5. However, even in a low power mode, there is some current drain from the battery -- unless you use a relay to cut power to the circuit, which Apple certainly didn't use in the Pencil. A good design might have a leakage current budget of about 10 µA. Unfortunately, going back to point 1, and considering that 5% of 90 mAh is 4.5 mAh (assuming it still holds 90 mAh of charge; over time it will be less, so adjust the figures downward correspondingly), a 10 µA drain would completely drain the battery after 450 hours, or about 19 days (less than 3 weeks).

As a consequence of point 5, if you leave your iPad unattended for a few weeks, you may come back to a dead Pencil. Apple realized this, which is why they made it easier to dock the 2nd generation Pencil to the iPad Pro, which keeps it permanently charged.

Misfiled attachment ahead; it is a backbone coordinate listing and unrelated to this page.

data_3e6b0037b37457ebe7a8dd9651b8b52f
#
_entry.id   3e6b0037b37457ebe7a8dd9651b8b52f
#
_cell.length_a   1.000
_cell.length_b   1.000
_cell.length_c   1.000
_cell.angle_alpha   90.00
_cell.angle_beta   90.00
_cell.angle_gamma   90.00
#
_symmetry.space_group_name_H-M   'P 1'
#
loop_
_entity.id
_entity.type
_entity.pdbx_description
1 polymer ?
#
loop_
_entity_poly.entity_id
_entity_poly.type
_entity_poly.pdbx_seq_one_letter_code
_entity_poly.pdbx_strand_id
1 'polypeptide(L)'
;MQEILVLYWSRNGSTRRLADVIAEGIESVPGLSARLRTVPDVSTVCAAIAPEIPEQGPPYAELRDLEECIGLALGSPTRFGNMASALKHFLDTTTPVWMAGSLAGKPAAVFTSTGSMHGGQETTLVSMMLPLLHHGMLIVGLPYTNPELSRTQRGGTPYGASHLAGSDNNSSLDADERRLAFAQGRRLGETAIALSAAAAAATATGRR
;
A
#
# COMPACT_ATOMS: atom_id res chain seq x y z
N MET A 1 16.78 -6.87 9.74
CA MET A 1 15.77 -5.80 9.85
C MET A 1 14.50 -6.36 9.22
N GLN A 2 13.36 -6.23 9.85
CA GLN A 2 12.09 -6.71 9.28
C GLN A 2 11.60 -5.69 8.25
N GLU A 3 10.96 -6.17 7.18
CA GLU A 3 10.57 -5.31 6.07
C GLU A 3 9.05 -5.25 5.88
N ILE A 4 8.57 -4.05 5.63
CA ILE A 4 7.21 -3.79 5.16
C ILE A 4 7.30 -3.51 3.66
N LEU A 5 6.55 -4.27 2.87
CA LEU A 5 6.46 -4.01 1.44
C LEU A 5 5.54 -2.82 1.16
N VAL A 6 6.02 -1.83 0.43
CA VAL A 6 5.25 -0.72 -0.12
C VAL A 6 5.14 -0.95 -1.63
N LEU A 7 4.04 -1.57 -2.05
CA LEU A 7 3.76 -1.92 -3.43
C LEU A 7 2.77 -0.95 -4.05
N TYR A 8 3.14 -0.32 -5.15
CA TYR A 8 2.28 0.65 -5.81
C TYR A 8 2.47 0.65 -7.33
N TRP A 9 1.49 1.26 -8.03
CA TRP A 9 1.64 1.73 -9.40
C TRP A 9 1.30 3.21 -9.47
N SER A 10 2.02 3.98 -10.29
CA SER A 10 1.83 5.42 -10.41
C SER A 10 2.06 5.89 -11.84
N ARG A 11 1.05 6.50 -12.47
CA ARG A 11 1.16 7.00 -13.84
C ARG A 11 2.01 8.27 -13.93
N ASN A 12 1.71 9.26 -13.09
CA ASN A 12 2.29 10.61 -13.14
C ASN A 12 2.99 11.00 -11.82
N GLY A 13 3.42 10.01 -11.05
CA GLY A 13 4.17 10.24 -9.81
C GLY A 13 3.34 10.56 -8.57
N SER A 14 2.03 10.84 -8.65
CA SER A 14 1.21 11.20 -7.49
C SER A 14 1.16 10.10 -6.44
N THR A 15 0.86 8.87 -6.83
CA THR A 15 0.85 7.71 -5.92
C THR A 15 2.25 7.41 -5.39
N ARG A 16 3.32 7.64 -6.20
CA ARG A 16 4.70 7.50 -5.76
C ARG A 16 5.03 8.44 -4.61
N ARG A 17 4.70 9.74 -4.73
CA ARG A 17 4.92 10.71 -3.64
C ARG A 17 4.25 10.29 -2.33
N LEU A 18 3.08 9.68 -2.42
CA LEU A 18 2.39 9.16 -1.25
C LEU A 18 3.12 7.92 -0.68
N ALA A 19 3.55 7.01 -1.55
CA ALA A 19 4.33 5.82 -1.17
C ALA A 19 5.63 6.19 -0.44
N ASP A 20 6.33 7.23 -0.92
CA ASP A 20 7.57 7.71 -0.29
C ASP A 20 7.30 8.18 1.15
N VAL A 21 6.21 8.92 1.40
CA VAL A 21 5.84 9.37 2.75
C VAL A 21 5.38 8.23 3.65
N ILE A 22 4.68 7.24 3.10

Another, completely unrelated issue, but which may also play a part: Apple implemented a fast charging protocol, since it only takes about 15-20 minutes to fully charge the Pencil starting from a discharged state, which suggests a C-rate of about 3C to 4C. This paper shows noticeably reduced battery cycle life at 1.2C and 1.4C compared to 1C, so extrapolating to 3C or 4C rates, I'm frankly surprised the battery lasts more than a few dozen cycles.

It is my theory that these two issues are responsible for most battery-related Apple Pencil failures.

The questions

All signs point to the Apple Pencil requiring constant attention to avoid killing the battery. On the other hand, I haven't found any reports of newly-bought Pencils being dead, so clearly they can stay on store shelves for weeks, possibly months, without the battery dying (although it surely helps that they're sitting still on the shelf before being sold).

What measures can I take to ensure the maximum battery longevity of a Pencil?